Two Little Ponies

Life isn’t fair. That is what Mother used to say. She taught my brother and I with a story as she cooked. She started off at the table as she mashed garlic.

“There once were two ponies. They were both beautiful strong ponies. They were raised on a nice farm far from all the poisons of city life. They were happy, they ran and played all day and they had the kindest owners.”

Mother moved on to the onions. She peeled them one by one and as she did she placed them into a large bowl.

“The ponies grew into magnificent horses who carried their owners through many competitions of which they always came in either first or second.”

Mother chopped the onions fine and tossed them into a new, smaller bowl.

“One day, the ponies were trotting along the edge of their pens, enjoying the sun and fresh air.”

Mother tapped the knife back and forth on the table as a horse’s hooves might clatter.

“All of the sudden, out of the woods leapt a wolf!”

Mother stood up and brought the onions and garlic with her. She placed a large pan on the stovetop and layered it with oil.

“What next?” asked my brother.

“Well, one of the ponies saw the wolf only a second before the other. She leapt out of the way and the wolf bit the leg of the other pony. And she let out the worst kind of noise.”

Mother said as she dumped the onions and garlic into the pan and they howled at the heat. Mother took some mushrooms and potatoes from the fridge and brought them to the table.

“When the owners heard the noise they came running with guns and shot the wolf dead.”

Mother chopped down hard on a large capped mushroom.

“But, the pony’s leg was badly wounded.”

She slowly sliced the smaller ones into thick chunks.

“The owners took the pony into the barn and called the doctor. The pony who hadn’t been bit stayed out in the sun but went to the other side of the pen. There, a bird sat on one of the posts.”

Mother peeled the potatoes and placed them in the old onion bowl.

“The bird waved as the pony approached ‘that was close’ the bird said to the pony. ‘Yes, but my friend is hurt and it is all my fault!’. ‘How is it your fault?’ asked the bird. ‘Well, my friend is bit and I am not. How unfair!’ the pony said.”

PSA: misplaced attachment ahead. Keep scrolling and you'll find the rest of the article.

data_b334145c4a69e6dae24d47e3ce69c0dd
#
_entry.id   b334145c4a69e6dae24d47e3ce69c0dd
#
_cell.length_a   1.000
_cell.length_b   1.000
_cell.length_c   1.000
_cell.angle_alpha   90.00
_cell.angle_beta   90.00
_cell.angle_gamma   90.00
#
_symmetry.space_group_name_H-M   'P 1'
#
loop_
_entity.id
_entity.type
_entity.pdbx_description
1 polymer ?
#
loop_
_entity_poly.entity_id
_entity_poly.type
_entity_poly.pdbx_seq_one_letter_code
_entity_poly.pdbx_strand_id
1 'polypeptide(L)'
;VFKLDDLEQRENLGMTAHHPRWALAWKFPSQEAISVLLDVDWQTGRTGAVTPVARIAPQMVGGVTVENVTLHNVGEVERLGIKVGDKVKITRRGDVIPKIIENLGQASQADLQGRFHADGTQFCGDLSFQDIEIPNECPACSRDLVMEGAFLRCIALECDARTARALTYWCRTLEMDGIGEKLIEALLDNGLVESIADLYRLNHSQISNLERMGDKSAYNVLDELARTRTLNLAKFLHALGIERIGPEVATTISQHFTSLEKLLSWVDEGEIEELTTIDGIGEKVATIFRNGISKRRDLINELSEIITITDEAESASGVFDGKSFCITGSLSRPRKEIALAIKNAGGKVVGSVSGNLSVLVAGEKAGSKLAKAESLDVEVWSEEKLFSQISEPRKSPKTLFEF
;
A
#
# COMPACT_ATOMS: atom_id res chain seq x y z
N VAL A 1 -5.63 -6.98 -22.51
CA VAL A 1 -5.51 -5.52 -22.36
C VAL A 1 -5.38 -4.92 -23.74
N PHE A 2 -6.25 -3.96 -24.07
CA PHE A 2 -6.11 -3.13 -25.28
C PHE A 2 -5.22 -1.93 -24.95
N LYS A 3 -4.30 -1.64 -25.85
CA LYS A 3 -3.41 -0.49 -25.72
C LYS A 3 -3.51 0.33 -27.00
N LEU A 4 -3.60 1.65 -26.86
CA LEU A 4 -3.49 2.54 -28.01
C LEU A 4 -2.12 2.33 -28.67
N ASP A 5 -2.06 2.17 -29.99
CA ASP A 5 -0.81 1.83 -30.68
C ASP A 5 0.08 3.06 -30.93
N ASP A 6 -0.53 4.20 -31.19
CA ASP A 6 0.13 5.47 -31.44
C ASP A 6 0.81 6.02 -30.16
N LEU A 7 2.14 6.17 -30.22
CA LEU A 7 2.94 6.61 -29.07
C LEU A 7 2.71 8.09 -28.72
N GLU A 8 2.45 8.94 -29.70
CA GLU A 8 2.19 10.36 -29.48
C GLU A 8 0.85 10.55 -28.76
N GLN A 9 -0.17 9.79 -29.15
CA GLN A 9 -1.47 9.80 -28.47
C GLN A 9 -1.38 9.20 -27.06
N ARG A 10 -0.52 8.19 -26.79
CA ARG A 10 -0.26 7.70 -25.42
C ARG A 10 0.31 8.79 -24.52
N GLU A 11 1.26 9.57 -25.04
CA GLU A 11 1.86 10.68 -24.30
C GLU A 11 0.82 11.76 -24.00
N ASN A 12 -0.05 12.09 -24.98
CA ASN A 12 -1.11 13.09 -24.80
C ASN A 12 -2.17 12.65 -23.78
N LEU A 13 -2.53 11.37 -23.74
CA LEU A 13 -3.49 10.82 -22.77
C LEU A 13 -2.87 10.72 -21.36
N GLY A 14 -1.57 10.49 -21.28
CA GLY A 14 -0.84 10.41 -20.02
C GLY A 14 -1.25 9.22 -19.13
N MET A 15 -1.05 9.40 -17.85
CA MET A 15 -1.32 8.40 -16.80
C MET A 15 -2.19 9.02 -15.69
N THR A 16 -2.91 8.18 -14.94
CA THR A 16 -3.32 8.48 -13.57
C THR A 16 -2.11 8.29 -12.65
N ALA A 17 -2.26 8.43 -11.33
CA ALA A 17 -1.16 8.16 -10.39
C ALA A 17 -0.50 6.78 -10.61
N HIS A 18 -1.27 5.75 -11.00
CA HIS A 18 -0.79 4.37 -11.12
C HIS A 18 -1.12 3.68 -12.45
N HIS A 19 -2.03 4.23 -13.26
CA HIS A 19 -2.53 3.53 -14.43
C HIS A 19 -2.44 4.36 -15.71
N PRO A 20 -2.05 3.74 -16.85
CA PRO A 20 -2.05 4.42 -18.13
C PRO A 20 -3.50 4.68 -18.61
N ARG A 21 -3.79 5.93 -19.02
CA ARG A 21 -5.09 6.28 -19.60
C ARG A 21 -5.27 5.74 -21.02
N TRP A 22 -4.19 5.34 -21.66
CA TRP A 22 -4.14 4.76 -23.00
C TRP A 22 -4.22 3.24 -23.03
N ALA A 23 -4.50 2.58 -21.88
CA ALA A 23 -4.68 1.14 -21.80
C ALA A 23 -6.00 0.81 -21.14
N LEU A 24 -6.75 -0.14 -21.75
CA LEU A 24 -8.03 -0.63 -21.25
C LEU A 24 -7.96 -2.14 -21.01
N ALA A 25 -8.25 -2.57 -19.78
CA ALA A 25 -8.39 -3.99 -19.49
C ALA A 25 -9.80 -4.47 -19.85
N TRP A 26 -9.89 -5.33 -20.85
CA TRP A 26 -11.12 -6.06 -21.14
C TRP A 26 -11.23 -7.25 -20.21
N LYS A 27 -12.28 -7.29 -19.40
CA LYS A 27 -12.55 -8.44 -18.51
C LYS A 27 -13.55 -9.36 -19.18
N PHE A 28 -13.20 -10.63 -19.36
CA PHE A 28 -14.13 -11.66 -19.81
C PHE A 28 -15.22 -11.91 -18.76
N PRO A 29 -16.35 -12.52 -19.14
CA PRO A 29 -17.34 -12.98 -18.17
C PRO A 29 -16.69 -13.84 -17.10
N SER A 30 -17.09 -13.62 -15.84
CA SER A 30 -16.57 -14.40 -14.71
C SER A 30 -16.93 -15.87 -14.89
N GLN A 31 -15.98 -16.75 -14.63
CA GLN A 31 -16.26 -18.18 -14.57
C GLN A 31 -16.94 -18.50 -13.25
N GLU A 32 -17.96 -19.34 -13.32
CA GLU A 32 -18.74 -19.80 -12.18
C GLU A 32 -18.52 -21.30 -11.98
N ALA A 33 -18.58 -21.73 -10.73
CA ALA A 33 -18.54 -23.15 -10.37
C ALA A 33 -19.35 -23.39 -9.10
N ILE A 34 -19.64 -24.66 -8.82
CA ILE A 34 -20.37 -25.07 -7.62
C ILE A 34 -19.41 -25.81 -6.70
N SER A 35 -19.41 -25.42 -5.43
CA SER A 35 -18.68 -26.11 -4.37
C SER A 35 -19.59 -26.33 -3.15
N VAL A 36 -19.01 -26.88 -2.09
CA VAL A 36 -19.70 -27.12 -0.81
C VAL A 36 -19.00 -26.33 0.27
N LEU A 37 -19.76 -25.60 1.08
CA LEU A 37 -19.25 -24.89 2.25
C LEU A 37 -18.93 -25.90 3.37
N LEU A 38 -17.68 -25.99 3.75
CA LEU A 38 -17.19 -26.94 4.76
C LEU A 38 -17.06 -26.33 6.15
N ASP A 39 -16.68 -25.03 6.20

Mother did not do voices. It was hard to follow.

“The bird looked sideways at the pony and said ‘Life isn’t fair.’ But, the pony was very stupid and didn’t understand. ‘But the wolf did not eat me. Life is better to me than to her’”

Mother cubed the potatoes into clumsy chunks.

“The bird, again, looked sideways at the pony and said ‘So?’ and then the bird flew away. The pony stayed out and tried to think about what the bird meant. But, thinking hurt the pony, as thinking often does to stupid things, and so the pony continued to trot around in the sun and wait for her friend.”

Mother got up and went to the stove. She lifted the lid on the pan and smelled it. She nodded slightly and pulled a large hunk of meat from the refrigerator and slapped it into the pan. She stuffed the potatoes and mushrooms in around it, lathered it in oil, and put the top back on.

“What happened to the bit pony?” my brother asked.

“It was turned into hamburgers.” Mother said.

“EW!” We said, in unison.

“Who would eat a horse?” I asked.

Mother opened the pan top and sprinkled in some herbs. She looked at me.

“Canadians.” She said.

8 comments

  1. I had no idea that horse meat was a common thing in Canada, so I was really confused by your ending. A quick Google shows that it is, I think.

    I had originally thought that the mum was going to be preparing pony for her children, but you avoided that.

    One suggestion, that you almost did and I would like to have seen continued/more of, is mixing the two stories. “Mother tapped the knife back and forth on the table as a horse’s hooves might clatter.” If you redid that line slightly so that it seemed less forced or more of a metaphor (I know what I’m trying to say, but also realise that I’m explaining myself terribly) and then kept it up throughout. The sizzle of the onions in the pan could be the pony’s scream, a microwave beeping could signal the bird’s arrival etc.

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  2. The progress of “Mother’s” food preparation is an awesome vehicle for the entire story, and especially for the final (I will call it) punchline. It’s surprising and absolutely humorous. The unexpectedness of that final line has the reader (in my opinion) scrambling in his/her brain for what Canadians do, what they eat and how we might be able to find them weird. But most of all, for me, it had me laughing out loud about what is actually in the oven!

    Watch out for objects of prepositions and the objective case in general. You would say, “Mother taught me.” Therefore, you would not say, “Mother taught my brother and I.” The right use of the objective case (because brother and me are OBJECTS here) is “Mother taught my brother and me.” Believe it. Once you’re used to it, the frequent incorrect use of ” ______ and I” in the non-subjective case will probably drive you crazy. Everyone thinks that it’s correct to write/say “_________ and I” at every opportunity, and it comes off as stilted and (sorry) ignorant when trying to sound correct instead of simply writing correctly. It’s a pet peeve with me. However, even still, the story stands on its own as succinct, hilarious and sublime.

    Liked by 1 person

    • Ah, cool. I didn’t know that. (Some English teacher I am). I’ll pay attention to that in the future. This is why I started this in the first place. To get better, to learn. So when you see things like that, for sure, let me know. I will remember better when I have the stories to attach the mistakes to.

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      • Of course. However, the content of your writing and your handling of literary tools outweighs any grammar tune ups. Love this.

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